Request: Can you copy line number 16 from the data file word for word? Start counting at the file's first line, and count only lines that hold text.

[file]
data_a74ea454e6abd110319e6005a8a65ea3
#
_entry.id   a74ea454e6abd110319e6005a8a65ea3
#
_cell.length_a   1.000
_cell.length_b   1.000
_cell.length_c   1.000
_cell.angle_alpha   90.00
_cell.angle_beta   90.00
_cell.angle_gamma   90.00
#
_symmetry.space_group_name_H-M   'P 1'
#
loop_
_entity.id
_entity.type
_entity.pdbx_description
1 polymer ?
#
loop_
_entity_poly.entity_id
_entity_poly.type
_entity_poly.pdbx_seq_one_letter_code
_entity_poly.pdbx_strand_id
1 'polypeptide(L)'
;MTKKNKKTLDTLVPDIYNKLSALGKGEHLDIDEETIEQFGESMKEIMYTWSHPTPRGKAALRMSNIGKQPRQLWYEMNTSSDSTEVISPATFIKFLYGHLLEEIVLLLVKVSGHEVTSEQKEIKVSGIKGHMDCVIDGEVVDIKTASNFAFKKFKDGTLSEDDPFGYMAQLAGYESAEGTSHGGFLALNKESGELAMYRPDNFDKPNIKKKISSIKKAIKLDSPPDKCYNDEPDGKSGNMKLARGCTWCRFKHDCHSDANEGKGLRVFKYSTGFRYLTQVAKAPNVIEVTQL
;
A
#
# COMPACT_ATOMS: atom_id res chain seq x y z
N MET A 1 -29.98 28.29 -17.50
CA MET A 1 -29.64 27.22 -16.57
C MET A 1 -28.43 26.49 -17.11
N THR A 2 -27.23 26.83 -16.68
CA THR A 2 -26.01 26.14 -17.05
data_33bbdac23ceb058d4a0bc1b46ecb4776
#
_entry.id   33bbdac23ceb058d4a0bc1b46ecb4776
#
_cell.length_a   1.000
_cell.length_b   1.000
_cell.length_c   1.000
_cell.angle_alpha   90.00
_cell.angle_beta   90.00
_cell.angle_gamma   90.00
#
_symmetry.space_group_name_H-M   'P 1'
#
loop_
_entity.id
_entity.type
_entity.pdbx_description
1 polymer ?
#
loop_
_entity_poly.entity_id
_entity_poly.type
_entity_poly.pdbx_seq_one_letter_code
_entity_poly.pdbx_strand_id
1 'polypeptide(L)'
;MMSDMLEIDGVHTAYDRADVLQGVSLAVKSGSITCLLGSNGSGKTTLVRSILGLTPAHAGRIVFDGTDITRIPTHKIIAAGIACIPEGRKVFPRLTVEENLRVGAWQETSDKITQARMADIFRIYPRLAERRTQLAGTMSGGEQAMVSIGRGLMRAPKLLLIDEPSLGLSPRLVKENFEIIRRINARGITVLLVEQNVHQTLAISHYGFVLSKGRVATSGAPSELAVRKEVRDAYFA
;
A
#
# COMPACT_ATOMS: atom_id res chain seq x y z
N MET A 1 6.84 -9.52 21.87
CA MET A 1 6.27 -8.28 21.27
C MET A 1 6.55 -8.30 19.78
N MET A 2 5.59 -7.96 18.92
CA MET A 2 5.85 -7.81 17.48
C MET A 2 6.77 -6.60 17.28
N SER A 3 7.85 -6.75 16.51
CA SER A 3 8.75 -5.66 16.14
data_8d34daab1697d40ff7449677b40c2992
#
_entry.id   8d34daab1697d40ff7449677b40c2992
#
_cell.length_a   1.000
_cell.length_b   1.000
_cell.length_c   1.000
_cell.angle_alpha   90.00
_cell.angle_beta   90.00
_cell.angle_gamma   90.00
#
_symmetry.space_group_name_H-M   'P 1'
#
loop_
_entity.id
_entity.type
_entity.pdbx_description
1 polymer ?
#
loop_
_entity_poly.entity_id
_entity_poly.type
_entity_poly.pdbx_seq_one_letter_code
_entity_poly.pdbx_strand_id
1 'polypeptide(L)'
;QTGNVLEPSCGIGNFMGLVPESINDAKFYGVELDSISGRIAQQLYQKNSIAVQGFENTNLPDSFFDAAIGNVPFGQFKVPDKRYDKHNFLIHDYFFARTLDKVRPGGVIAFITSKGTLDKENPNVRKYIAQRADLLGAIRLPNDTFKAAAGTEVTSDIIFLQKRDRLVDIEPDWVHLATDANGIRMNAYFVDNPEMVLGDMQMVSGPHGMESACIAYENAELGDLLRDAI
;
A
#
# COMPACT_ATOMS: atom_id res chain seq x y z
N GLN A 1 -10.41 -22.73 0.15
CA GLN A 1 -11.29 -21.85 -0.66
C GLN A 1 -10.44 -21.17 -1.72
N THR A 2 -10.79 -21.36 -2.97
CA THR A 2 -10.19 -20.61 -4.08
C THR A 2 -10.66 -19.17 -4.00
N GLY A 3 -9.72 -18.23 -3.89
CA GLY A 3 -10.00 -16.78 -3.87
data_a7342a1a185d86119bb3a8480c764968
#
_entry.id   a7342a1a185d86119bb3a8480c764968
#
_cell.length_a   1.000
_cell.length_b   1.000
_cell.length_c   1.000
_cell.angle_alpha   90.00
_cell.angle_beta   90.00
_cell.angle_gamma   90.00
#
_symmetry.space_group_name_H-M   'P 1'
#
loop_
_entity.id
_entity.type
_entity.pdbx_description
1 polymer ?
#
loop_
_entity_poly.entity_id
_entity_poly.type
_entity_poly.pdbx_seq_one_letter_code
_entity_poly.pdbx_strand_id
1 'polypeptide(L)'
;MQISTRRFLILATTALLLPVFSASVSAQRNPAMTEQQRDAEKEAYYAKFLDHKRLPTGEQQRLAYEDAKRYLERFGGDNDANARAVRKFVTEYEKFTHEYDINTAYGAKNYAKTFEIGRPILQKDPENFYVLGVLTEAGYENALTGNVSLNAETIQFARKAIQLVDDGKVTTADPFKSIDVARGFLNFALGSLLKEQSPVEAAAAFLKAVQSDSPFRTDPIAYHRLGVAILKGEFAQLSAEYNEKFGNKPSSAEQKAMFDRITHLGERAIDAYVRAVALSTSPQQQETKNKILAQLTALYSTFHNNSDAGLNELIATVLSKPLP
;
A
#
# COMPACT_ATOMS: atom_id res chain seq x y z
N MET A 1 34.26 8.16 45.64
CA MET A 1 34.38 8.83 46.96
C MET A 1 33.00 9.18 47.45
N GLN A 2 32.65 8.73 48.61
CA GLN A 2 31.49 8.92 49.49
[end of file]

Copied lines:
_entity.type